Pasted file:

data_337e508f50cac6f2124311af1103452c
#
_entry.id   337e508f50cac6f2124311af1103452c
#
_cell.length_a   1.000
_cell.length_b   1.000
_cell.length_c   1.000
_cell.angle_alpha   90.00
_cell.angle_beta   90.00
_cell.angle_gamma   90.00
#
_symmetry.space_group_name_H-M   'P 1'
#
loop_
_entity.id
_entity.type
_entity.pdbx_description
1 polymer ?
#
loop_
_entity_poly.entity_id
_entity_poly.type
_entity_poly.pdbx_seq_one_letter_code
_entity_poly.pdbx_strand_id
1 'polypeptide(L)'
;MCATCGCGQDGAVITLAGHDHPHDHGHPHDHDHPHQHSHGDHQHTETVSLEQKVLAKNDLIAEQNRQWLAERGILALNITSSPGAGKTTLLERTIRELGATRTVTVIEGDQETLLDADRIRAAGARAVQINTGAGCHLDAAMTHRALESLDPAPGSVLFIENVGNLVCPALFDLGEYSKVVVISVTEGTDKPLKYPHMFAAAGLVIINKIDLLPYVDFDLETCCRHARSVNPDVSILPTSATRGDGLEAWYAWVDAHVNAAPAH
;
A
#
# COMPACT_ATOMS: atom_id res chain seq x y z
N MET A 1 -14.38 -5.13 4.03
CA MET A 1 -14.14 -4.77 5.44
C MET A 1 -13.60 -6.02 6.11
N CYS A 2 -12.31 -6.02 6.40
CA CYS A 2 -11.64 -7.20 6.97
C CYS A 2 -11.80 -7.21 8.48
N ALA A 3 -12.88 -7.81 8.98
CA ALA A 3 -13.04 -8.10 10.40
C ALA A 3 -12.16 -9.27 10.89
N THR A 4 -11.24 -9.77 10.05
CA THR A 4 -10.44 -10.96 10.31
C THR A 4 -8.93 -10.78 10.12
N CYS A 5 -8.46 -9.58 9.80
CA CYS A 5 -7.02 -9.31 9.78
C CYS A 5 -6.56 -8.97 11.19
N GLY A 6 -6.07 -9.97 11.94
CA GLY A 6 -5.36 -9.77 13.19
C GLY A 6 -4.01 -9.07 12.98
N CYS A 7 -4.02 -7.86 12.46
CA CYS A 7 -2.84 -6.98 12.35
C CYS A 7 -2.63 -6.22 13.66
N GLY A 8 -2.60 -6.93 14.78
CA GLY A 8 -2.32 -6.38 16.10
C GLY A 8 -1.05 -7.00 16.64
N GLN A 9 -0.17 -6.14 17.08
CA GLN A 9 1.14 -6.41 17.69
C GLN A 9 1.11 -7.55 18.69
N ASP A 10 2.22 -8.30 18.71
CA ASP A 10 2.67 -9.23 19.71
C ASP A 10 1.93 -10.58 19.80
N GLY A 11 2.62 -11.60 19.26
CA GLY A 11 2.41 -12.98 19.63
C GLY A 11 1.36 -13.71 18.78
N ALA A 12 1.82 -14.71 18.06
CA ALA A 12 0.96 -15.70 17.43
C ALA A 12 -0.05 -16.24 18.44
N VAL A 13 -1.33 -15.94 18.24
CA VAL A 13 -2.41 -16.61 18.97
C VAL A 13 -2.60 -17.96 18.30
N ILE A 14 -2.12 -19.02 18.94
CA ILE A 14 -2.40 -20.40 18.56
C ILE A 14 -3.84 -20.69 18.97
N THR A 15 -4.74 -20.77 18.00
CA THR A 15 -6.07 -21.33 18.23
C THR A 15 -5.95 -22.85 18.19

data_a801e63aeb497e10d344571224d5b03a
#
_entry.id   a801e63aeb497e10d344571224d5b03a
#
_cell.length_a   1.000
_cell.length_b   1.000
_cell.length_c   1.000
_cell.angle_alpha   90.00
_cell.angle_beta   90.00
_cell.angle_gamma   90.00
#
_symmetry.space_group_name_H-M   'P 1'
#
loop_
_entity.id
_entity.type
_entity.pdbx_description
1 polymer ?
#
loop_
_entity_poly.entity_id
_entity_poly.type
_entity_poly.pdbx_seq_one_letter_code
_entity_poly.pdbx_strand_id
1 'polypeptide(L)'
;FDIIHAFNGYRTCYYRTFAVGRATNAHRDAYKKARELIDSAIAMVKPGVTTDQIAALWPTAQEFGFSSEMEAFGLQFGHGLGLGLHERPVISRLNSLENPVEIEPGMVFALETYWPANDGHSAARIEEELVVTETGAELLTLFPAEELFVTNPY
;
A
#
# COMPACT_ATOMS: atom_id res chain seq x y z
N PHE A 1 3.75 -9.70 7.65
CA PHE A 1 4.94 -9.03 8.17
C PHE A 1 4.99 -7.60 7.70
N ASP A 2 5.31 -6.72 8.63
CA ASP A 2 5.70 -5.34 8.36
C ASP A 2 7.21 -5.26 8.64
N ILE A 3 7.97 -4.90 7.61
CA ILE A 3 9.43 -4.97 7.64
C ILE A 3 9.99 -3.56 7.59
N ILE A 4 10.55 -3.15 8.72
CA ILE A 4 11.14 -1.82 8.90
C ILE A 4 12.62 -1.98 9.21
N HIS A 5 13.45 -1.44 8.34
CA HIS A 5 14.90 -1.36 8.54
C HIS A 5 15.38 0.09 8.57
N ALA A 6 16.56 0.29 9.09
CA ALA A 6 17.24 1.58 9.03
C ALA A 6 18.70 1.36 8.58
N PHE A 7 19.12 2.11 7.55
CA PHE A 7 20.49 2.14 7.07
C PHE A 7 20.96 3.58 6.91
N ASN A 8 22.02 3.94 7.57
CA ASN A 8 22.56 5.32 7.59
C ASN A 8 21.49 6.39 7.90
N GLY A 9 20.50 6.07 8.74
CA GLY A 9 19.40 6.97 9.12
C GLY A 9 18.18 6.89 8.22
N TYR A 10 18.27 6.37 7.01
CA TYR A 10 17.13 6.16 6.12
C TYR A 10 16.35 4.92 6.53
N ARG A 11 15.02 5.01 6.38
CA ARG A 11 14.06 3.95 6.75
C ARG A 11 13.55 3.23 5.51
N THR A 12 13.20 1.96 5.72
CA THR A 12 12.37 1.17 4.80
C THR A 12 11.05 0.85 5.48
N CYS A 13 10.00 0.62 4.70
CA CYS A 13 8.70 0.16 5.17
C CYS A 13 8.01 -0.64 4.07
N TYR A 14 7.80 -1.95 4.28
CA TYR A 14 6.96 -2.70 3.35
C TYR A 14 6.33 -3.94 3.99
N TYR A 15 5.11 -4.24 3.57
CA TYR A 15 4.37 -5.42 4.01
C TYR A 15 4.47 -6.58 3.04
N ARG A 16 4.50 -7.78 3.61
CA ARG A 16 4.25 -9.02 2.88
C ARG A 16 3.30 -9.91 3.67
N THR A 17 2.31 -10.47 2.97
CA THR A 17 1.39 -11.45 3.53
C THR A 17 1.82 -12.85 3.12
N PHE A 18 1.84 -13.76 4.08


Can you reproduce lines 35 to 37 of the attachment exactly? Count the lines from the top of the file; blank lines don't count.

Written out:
CA CYS A 2 -11.64 -7.20 6.97
C CYS A 2 -11.80 -7.21 8.48
N ALA A 3 -12.88 -7.81 8.98